Taken verbatim from the Long Beach Professional Fire Fighters website and their Facebook page in a post titled “City Manager Charles Theofan violates Taylor Law. Found guilty of anti-union animus.” I’ve not seen information about this posted anywhere else.
City of Long Beach Violates New York State Public Employer’s Fair Employment Act (Taylor Law)
Over the course of this administration’s time in charge of the City, it has repeatedly battled this Union, it’s leadership, and it’s members. The Union has had multiple Court actions, multiple internal administrative hearings, and multiple “Improper Practice” charges it has been forced to fight against the City.
An Improper Practice charge, or IP for short, is an allegation, made by the Union, to the NYS Public Employee Relations Board, or PERB for short, that the City has violated certain aspects of Civil Service Law.
While the Union has settled it’s past IP’s with the City prior to their being decided by a PERB Judge, our most recent charge was unable to be settled, and consequently went to a full evidentiary hearing for its resolution. The result of that hearing was a determination that the City, and particularly City Manager Charles Theofan, were guilty of violating Civil Service Law in that they interfered with the internal operations of the Union, and otherwise engaged in a course of action designed to undermine its leadership in the performance of its duties to the members.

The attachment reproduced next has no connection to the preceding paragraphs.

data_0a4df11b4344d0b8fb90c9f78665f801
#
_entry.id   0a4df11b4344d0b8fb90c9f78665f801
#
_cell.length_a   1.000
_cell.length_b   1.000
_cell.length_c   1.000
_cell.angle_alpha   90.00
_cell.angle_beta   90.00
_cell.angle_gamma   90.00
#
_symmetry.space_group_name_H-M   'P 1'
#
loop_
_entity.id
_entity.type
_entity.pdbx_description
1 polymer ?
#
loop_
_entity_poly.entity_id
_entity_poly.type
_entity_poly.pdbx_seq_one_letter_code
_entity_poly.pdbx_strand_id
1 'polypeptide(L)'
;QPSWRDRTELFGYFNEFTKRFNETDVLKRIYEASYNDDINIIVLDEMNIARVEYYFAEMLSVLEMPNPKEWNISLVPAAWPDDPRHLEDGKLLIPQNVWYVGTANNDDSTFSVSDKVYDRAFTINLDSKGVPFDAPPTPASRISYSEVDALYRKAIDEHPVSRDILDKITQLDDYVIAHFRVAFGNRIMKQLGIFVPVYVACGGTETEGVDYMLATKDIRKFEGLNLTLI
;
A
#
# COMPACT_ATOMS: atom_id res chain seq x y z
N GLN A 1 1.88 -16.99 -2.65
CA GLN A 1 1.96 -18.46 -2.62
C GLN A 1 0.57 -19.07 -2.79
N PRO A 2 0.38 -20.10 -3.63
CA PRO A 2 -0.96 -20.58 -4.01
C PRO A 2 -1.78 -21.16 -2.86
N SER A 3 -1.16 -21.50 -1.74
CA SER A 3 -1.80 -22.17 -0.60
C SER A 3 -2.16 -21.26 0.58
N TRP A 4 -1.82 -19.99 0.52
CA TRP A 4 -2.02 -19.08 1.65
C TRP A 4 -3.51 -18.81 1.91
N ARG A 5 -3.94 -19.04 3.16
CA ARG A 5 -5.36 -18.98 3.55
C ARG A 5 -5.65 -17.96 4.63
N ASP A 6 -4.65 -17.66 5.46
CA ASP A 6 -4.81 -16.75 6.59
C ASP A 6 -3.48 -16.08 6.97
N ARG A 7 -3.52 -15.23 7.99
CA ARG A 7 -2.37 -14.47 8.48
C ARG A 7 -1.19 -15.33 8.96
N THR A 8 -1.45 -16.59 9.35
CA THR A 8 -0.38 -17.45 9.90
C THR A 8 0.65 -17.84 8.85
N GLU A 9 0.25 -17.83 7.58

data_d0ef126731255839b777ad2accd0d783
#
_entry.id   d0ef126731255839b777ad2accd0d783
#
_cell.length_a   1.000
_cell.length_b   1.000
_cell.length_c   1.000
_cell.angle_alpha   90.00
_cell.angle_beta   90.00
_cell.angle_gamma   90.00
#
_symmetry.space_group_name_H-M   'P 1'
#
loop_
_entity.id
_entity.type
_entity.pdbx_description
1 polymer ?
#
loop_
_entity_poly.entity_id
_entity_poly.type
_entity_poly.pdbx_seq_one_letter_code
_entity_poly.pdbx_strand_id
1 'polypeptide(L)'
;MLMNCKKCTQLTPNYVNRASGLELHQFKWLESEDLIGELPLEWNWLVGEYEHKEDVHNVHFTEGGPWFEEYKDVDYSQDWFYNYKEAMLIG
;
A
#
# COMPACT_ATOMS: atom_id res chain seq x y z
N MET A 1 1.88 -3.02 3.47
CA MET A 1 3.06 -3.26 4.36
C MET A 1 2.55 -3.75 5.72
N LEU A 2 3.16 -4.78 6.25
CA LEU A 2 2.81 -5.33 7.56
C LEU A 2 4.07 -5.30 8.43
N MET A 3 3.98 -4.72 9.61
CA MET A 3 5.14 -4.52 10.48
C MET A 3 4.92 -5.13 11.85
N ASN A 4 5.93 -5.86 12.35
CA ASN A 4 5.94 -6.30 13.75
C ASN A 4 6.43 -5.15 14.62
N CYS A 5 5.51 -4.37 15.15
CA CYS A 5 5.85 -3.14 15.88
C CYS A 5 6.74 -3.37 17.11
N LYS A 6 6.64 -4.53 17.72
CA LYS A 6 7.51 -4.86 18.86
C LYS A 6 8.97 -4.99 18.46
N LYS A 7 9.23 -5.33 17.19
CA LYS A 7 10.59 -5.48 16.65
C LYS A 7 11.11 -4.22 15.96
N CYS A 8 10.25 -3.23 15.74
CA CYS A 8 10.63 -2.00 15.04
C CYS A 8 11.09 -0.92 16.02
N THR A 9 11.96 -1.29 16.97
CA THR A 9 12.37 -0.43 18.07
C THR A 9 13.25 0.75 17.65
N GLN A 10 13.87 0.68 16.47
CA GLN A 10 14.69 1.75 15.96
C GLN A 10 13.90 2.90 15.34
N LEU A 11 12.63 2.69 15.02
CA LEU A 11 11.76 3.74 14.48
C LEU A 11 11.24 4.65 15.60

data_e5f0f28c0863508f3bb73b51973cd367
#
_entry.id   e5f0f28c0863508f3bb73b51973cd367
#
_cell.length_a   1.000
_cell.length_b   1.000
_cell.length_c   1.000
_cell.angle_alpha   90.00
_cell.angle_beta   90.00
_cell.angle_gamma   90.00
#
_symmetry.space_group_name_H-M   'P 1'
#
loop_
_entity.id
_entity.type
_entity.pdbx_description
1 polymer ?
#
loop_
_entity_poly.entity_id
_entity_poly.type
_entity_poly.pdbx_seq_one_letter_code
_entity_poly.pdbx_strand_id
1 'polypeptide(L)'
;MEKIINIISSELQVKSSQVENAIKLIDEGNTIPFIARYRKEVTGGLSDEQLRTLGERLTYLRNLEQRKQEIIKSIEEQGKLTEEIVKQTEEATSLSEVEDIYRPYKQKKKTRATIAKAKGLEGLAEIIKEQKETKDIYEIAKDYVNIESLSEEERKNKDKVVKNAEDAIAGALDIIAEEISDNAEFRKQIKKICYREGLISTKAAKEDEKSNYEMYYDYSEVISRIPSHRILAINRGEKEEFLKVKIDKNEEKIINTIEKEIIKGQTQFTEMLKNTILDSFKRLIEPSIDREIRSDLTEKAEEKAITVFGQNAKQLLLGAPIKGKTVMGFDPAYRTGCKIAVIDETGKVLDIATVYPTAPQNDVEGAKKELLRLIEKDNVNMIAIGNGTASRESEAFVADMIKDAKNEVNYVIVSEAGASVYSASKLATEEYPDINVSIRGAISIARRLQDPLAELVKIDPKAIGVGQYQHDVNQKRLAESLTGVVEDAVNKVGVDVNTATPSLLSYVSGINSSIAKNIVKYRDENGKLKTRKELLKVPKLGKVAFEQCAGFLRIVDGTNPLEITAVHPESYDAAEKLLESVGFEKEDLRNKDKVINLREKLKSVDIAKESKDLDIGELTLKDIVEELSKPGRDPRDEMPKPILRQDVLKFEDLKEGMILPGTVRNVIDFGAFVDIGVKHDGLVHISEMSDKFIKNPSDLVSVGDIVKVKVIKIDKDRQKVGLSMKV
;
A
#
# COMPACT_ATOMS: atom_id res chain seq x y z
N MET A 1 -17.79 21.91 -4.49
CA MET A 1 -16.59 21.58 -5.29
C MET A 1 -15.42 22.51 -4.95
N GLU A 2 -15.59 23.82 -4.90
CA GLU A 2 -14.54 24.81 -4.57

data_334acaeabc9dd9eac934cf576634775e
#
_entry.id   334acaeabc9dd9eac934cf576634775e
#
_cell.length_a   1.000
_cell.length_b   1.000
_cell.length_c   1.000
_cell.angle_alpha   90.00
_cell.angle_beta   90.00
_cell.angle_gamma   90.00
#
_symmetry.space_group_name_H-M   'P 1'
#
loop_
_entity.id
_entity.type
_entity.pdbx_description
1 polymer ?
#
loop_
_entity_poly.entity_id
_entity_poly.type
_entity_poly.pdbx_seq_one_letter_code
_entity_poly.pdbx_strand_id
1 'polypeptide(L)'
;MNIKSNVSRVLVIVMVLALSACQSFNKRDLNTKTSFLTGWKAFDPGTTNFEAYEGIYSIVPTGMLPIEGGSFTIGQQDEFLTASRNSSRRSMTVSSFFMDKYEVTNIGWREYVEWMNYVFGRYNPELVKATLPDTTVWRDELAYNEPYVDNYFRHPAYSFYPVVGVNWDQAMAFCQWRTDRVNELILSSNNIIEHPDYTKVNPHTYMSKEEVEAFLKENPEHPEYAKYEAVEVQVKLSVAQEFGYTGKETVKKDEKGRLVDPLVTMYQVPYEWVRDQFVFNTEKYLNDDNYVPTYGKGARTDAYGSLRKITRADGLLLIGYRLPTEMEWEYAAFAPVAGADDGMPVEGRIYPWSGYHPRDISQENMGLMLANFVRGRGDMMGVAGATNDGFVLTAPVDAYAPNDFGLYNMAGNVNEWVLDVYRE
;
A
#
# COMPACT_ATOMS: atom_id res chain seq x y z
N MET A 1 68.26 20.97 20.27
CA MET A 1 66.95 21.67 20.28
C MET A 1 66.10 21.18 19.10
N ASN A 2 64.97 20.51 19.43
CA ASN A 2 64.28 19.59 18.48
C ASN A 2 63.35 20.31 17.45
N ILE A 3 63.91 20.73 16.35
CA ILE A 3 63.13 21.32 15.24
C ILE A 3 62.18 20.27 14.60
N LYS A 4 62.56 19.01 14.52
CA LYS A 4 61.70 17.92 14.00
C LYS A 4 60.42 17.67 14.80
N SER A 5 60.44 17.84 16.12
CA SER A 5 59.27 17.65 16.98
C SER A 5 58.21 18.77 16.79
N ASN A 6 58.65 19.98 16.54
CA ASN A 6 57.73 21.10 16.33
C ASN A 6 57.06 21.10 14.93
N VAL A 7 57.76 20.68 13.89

They’ve posted the September 22nd decision here.
The Taylor Law is all about what unions can and cannot do and what the government can and cannot do. You’ll often hear it mentioned when workers threaten strikes – like the 2005 transit strike, but generally it covers the basic relationship that unions and the government have and provide a way to mediate disagreements.
Page 8 of the above decision includes the “memo” issued by Mr. Theofan to “all members of the uniformed force” – which is at the heart of the matter. Page 10 of the decision above spells out exactly what the City now had to do because of the violation. Page 20 includes the actual notice that was required to be posted across the Fire Department.
I’d love if some of the legal experts out there could put this in context: are these sorts of violations common between the cities and their workers? I’ve done a fairly extensive news search, but really only see the Taylor Law being mentioned in bits on Teachers’ contract negotiations, and nothing about violations.
To clarify one point: The Taylor Law is an informal name for the Public Employer’s Fair Employment Act (a state law). This should not be confused with the Fair Labor Standards Act which is a comprehensive set of federal laws.